• Trichogramma wasp: its larvae feed on cottony scales (and also on aphids, another common garden pest).
  • Ladybug Cryptolaemus: as we have already seen in other Agrohuerto articles, ladybugs are one of the most desirable beneficial insects in the garden, since these insects feed on such common pests as aphids or mealybugs. It can be a very good idea to catch some and build a shelter for beneficial insects.
  • Leptomastix dactilopii and Anagyrus pseudococci: these are parasitoid wasps that lay their eggs inside mealybugs and, when they hatch, the larvae kill the plague because they feed on them and grow inside them.
  • Cryptolaemus montrouzieri – This friendly beetle is one of the most effective predators or natural enemies to eliminate the cottony mealybug pest from plants.
Cryptolaemus montrouzieri feeding on mealybugs
Adults of a type of ladybird (Cryptolaemus montrouzieri) preying on cottony mealybugs (Planococcus citri).

Frogs and toads in the garden are also good predators of the cochineal, so if you have a pond nearby, do not hesitate to take advantage of this utility.

Another way to eliminate mealybugs is by applying natural or ecological insecticides. The natural remedies for mealybugs that we can apply to plants are:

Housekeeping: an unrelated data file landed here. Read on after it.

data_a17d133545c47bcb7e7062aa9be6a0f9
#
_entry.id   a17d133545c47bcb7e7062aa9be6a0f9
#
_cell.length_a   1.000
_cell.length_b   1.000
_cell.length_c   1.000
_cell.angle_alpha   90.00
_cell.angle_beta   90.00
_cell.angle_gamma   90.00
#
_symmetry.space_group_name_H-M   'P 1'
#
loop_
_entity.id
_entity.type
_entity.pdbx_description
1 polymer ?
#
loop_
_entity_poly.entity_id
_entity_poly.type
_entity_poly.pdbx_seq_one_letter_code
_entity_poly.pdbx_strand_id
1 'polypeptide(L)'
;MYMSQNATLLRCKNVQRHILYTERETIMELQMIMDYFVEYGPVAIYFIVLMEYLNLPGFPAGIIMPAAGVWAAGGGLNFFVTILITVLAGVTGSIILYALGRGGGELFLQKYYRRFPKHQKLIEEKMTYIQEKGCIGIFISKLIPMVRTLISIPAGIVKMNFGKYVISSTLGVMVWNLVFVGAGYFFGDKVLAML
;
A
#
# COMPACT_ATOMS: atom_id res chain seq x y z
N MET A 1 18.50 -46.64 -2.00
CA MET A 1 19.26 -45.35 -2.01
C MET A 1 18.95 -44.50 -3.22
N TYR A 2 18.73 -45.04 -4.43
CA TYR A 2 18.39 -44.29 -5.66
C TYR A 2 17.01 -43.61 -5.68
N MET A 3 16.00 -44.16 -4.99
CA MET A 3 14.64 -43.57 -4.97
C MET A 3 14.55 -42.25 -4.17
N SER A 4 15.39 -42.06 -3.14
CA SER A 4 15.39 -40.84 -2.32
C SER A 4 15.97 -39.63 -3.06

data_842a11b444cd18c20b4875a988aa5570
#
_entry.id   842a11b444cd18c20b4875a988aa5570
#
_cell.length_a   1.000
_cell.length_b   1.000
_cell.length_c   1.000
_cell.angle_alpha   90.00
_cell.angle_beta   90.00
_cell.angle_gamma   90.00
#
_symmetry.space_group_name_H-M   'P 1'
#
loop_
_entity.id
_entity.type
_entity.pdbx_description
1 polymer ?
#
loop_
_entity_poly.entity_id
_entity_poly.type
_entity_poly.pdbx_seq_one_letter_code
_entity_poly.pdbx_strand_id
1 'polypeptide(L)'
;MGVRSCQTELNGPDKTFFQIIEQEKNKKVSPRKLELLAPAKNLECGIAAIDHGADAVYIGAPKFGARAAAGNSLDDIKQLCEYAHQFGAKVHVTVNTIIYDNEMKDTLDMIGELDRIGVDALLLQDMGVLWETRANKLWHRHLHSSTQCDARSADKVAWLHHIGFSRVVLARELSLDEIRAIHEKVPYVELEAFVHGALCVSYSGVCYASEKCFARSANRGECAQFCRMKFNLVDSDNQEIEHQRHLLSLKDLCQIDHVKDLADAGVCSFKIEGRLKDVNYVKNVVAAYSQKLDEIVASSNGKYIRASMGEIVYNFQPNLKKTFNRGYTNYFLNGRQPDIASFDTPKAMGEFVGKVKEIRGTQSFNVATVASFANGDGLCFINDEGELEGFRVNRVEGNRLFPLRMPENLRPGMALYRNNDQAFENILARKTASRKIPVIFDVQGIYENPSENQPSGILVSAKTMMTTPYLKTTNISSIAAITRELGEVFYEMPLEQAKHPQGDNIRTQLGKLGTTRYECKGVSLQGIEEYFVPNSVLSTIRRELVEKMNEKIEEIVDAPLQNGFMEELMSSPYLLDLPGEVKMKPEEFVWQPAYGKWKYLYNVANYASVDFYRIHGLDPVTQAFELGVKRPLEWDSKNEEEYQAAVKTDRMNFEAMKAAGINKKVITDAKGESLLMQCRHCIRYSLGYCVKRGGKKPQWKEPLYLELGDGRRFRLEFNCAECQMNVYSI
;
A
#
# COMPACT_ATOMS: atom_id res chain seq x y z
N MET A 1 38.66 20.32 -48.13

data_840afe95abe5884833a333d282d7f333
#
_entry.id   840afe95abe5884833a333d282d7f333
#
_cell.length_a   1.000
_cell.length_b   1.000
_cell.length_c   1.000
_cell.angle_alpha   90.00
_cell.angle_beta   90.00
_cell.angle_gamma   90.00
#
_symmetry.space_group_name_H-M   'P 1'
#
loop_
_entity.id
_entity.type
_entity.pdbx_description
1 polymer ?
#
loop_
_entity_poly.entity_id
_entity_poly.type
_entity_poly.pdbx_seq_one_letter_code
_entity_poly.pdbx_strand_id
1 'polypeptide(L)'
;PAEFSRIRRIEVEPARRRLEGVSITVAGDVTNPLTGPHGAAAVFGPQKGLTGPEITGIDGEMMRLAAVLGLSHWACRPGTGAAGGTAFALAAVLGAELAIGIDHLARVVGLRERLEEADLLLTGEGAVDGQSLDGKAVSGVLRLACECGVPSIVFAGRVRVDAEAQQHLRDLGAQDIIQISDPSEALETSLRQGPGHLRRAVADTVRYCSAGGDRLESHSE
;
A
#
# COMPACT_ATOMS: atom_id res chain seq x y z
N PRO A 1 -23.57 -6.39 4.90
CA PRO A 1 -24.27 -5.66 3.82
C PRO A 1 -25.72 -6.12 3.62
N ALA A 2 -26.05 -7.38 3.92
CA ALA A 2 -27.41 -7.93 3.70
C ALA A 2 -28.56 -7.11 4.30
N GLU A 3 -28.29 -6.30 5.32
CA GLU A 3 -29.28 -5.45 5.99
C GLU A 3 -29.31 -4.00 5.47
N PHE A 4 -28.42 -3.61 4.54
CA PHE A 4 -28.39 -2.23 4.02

• Neem tree oil
  • Paraffin oils and other mineral oils, such as the well-known «summer oil». (Caution: it can be applied as long as the temperature does not exceed 30ºC and sulfur has not been used to control other pests in the last 40 days).
  • Potash soap
  • Powder or diatomaceous earth

These are just some of the treatments for the cottony mealybug. If you know other tricks or natural remedies to eliminate mealybugs from plants in an ecological way or you have experiences or anecdotes about this pest, do not hesitate to share it with everyone in the comment thread below, where you can leave your photos and comments about the treatments. for cottony mealybug.


  1. Martínez Ferrer, MT, 2003. Biology and control of the cotton wool Planococcus citri (Homoptera: Pseudococcidae) in citrus orchards. doctoral thesis Polytechnic University of Valencia (Spain).
  2. O’Farrill-Nieves, H. & Medina Gaud, S., 2007. Common garden pests, identification and integrated management. University of Puerto Rico, Agricultural Extension Service.
  3. Jacas, JA & Urbaneja, A., 2010. Biological Control in Citrus in Spain: From Classical to Conservation Biological Control. Integrated Management of Arthropod Pests and Insect Borne Diseases, vol. 5, p. 61-72.
  4. Moreno Salmerón, J. 2011. Prospecting and identification of cottony mealybugs (Hemiptera: Pseudococcidae) and search for associated parasitoids in protected horticultural crops in western Almeria. Final Year Project for the Degree in Agricultural Technical Engineering, University of Almería (Spain).